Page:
The American distributor Walmart believes firmly in the potential of crowdsourcing, where customers have their say in the purchase policy. “Our customers are in control today”, says Joel Anderson, CEO of Walmart.com, and that is not necessarily a disadvantage…
Over 5,000 submissions
Last year Walmart organised the “Get on the Shelf”-competition for the first time, where the chain asked entrepreneurs and inventors to send in a short video of their product. Customers could vote and the chain committed to selling the products with the most votes at hundreds of locations.
The contest was an instant success: Walmart received more than 5,000 entries. Human Kind Water, drinking water where proceeds go completely to charity; SnapIt, a repair kit for glasses, and PlateTopper, a lid that can transform any plate into a kind of Tupperware, were the laureates of the first competition. All three have now been integrated in the assortment of the chain.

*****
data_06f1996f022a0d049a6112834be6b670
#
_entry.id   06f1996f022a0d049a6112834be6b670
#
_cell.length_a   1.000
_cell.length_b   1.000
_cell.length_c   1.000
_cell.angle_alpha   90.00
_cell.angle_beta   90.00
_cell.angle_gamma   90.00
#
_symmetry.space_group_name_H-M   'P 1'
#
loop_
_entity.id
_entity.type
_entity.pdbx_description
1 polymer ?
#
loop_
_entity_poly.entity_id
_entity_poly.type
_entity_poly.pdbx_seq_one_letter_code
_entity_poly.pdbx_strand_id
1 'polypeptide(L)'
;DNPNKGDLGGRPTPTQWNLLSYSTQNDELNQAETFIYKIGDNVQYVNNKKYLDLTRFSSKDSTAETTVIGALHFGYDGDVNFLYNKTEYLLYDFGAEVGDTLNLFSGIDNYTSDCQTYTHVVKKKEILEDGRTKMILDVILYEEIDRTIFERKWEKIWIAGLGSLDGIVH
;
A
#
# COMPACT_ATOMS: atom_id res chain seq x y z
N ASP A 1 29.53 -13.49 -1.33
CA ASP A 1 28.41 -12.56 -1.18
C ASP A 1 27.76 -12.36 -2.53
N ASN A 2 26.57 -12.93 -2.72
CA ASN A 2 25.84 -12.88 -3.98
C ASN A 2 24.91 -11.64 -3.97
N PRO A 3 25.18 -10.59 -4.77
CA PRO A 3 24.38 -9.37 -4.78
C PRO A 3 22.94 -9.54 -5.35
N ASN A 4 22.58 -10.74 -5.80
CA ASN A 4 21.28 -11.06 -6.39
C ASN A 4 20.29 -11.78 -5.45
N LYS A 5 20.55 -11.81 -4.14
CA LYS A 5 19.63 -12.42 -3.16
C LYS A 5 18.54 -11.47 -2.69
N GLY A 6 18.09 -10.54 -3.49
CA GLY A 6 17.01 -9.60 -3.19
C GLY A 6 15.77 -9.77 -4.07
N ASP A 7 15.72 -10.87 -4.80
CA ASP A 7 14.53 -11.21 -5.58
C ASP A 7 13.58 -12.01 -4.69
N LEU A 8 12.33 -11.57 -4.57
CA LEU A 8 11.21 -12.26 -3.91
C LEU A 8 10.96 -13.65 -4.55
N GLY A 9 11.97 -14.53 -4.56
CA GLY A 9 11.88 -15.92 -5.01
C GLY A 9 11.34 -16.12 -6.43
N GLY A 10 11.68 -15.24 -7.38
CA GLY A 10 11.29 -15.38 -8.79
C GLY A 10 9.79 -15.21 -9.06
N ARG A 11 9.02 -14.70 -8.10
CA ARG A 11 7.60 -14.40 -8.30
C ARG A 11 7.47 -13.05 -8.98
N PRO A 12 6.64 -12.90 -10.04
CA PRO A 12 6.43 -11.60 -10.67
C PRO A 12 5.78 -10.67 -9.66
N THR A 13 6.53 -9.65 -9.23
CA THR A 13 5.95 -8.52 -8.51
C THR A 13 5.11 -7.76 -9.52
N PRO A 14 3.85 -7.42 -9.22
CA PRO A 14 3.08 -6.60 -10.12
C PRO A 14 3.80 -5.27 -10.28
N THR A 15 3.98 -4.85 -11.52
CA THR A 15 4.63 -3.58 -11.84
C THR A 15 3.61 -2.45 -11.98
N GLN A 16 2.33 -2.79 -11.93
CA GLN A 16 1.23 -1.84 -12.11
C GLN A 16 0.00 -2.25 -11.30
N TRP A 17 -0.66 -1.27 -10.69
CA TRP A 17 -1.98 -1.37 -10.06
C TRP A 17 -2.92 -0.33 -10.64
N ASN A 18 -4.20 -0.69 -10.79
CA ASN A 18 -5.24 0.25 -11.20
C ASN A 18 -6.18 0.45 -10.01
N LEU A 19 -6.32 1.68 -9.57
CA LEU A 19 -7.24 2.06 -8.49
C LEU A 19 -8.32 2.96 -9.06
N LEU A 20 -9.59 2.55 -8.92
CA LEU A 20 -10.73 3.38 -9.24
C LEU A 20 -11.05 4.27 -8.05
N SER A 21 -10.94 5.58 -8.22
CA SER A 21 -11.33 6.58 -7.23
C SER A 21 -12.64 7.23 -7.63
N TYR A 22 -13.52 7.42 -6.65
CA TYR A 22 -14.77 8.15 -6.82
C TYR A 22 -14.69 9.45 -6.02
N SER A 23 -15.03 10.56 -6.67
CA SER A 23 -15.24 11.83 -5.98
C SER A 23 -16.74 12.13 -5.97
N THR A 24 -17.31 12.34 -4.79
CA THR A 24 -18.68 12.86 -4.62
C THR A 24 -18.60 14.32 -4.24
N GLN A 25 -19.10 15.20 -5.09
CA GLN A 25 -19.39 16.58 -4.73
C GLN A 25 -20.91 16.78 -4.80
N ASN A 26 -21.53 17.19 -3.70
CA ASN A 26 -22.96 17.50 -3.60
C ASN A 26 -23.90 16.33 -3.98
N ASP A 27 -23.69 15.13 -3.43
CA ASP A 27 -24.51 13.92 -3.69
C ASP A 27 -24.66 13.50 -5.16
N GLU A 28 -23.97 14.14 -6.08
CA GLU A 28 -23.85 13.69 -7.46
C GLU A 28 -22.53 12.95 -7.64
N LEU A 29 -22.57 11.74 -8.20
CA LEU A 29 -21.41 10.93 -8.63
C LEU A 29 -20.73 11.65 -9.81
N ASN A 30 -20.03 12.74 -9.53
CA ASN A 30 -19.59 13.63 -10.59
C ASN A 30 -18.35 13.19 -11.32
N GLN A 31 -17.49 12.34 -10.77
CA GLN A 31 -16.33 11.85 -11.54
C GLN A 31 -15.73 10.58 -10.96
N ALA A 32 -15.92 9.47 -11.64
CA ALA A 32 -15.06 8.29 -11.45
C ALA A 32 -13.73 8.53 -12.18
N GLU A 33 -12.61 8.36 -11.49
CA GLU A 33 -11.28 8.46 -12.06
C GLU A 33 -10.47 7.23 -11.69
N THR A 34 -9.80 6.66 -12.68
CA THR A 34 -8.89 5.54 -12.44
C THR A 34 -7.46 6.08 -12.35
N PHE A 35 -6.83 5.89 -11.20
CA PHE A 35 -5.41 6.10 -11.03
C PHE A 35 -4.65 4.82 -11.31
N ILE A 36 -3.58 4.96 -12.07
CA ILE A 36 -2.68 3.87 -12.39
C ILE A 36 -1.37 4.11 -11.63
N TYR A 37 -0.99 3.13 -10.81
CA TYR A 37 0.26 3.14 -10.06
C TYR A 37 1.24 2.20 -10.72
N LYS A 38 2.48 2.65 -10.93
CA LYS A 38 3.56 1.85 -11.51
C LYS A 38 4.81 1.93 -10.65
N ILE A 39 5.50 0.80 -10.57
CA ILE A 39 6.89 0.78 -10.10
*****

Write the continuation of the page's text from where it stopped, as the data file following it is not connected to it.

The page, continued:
Repeat and expansion following huge success
“Walmart’s initiative, which got more than 5,000 submissions, has encouraged the company to have another go this year”, said Joel Anderson to MarketWatch. “We realized we need to connect with customers differently.”
“Our customers are in control today. One of the things they said is they want a voice in what products we carry…” And thanks to crowd sourcing the chain not only gets handed some new ideas, but it can also see how much customers are in need of the product.
Anderson does not want to give sales figures for the three winning products, but Walmart has decided to keep the products in the assortment for longer and the group is also starting a similar competition in China, which probably proof there is some future in crowd sourcing.